Daily Archives: February 10, 2011

(RNS) Biggest Obstacle for Catholic Nuns Lies at Home

Communities of nuns and sisters in the U.S. are weathering a season of demographic decline with far-reaching consequences for the country’s vast network of Catholic schools, hospitals and social services.

But as Catholic leaders try to convince more young women like Graus to dedicate their lives to the church, recent surveys suggest that a big obstacle may lie surprisingly close to home.

More than half of the women who professed final vows to join a religious order in 2010 said a parent or family member had discouraged their religious calling, according to a survey conducted by Georgetown University’s Center for Applied Research in the Apostolate.

Read it all.

Posted in * Christian Life / Church Life, * Culture-Watch, * Religion News & Commentary, Children, Marriage & Family, Other Churches, Roman Catholic, Spirituality/Prayer, Women

(Der Spiegel) A Billionaire's Mission to Create a Better World

Billionaire Nicolas Berggruen, the owner of Germany’s Karstadt chain of department stores, makes do without a home and has no personal attachments. Now he seems to have found his great mission. He wants to make democracy work, and to create a better world….

….Berggruen wants to help democracy to stop getting in its own way.

“That’s the principle,” he says, and orders another double espresso. He believes that he has found the magic formula for significant reforms: a strong council of the wise. The right timing is also critical, he says. “You always have to show up when there’s a crisis.” Unfortunatey, says Berggruen, societies are only open to change when they are almost finished.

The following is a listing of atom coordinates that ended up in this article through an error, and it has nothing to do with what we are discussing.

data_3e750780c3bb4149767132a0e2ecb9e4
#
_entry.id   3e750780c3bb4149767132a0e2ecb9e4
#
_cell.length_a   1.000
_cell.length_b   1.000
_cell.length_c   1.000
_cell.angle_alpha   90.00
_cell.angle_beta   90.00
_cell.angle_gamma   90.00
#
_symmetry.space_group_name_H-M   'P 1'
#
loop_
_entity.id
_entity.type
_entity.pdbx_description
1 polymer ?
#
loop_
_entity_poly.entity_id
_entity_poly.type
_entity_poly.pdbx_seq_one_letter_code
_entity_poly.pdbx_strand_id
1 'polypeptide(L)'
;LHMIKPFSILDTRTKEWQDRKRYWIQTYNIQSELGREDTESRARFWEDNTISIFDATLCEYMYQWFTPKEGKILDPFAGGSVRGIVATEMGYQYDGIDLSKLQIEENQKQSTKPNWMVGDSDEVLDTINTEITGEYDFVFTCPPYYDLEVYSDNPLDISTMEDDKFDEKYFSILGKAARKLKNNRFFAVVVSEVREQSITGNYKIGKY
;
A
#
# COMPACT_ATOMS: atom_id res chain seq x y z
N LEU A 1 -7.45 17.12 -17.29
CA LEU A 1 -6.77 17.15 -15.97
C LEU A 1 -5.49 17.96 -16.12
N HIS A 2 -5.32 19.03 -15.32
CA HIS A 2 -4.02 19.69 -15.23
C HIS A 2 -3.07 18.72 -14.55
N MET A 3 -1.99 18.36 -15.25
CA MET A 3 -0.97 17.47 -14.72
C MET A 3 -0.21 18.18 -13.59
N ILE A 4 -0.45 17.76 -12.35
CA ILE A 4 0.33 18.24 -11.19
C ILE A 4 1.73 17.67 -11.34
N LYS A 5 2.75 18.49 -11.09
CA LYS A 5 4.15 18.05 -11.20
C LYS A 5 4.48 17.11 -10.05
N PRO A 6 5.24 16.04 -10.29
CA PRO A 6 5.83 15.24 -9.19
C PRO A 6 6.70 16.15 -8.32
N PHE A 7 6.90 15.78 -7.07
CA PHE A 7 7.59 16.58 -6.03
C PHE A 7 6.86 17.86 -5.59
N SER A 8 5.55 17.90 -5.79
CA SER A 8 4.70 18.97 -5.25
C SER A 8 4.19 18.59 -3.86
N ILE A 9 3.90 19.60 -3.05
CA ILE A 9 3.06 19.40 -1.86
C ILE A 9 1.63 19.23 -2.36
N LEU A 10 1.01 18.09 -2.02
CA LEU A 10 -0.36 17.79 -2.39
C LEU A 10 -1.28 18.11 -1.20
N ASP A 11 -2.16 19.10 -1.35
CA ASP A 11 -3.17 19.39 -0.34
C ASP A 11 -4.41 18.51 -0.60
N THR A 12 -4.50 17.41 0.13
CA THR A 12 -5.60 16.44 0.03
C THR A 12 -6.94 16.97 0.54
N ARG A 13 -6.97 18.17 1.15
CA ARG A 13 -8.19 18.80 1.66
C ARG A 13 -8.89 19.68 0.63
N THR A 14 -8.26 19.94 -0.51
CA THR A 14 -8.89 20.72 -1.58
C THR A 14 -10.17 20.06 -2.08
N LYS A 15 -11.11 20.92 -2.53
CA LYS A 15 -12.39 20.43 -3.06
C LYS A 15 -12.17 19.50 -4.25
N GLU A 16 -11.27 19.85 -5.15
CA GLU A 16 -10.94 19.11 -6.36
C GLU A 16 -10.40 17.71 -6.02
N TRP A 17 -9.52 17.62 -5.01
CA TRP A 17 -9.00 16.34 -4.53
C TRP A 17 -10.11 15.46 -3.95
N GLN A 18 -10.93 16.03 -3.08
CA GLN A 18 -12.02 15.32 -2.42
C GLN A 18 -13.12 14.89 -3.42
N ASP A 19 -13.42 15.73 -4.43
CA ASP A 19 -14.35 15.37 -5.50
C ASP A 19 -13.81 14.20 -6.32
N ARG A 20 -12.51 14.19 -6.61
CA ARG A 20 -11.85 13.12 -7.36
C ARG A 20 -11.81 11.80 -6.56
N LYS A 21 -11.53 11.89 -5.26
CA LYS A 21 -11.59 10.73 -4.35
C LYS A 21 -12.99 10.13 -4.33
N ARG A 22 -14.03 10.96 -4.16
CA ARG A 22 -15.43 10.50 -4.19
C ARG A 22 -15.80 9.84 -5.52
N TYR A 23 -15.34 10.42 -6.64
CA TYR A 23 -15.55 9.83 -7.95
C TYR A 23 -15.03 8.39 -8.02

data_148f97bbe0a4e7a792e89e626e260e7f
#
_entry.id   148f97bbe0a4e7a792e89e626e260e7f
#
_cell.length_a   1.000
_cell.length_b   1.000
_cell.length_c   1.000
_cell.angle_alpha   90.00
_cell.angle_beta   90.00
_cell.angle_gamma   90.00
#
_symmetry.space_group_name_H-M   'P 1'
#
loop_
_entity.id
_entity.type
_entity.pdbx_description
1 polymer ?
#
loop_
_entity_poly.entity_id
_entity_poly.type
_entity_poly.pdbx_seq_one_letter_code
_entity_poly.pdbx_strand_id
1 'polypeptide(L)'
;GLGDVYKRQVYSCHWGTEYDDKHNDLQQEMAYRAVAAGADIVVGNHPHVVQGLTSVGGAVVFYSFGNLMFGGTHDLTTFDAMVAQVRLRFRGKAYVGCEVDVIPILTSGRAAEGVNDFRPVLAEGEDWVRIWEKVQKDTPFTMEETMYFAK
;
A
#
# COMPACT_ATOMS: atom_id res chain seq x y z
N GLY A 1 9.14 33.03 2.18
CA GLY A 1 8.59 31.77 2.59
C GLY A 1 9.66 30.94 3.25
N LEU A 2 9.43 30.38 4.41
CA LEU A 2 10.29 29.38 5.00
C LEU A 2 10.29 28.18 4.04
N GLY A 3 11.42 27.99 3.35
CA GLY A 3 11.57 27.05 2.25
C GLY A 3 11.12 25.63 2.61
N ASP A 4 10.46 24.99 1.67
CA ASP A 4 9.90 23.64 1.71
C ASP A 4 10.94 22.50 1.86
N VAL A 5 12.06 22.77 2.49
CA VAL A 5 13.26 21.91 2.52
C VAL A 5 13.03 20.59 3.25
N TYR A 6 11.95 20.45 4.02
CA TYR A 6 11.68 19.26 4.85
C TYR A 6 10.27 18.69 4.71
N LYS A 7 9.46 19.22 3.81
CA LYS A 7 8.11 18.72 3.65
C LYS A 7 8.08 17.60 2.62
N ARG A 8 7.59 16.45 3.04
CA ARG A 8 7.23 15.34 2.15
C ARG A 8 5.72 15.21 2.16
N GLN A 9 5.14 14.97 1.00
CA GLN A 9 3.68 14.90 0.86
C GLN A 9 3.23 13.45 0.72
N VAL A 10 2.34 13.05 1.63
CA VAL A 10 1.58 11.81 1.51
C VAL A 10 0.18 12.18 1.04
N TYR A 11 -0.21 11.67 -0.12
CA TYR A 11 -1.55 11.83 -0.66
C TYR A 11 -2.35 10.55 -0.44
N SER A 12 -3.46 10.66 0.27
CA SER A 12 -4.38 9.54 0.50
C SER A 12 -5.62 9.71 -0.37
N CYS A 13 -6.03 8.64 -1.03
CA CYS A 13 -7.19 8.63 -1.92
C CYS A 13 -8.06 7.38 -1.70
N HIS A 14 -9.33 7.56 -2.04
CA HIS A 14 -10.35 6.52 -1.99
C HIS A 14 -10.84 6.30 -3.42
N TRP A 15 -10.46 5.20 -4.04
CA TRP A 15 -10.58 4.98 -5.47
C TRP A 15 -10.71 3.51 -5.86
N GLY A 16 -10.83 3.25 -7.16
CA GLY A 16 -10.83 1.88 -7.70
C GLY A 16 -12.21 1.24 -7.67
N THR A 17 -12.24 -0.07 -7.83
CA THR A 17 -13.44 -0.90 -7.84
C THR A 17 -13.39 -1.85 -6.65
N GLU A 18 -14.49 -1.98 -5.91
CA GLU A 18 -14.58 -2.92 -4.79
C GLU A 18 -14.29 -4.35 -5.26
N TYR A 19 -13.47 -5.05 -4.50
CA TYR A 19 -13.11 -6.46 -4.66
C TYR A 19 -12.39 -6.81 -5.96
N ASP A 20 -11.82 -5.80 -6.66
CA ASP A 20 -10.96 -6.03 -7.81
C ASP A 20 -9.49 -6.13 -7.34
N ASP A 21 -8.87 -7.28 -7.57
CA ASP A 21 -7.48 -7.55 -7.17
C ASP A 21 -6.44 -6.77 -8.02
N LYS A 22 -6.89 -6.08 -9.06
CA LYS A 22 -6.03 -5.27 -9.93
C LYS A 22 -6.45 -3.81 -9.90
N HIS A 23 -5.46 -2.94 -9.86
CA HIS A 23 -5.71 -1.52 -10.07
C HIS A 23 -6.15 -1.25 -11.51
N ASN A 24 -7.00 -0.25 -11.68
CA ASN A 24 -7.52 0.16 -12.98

Read it all.

Posted in * Culture-Watch, * Economics, Politics, * International News & Commentary, Corporations/Corporate Life, Economy, Europe, Germany, Globalization, Politics in General

(Reuters) California mulls aggressive audits of city finances

California’s controller said on Wednesday he has received more than four dozen tips about suspect financial practices by local governments and will ask the state legislature for power to open up cities’ books.

A group of California lawmakers has unveiled a package of bills to help State Controller John Chiang uncover financial abuses by local governments, seizing upon a scandal involving a city official pulling in nearly $800,000 a year in pay, and he is calling for its prompt review.

“This will allow me to go in and check to see if the books are as they state,” Chiang told Reuters in a phone interview.

Read it all.

Posted in * Culture-Watch, * Economics, Politics, City Government, Economy, Ethics / Moral Theology, Law & Legal Issues, Politics in General, State Government, Theology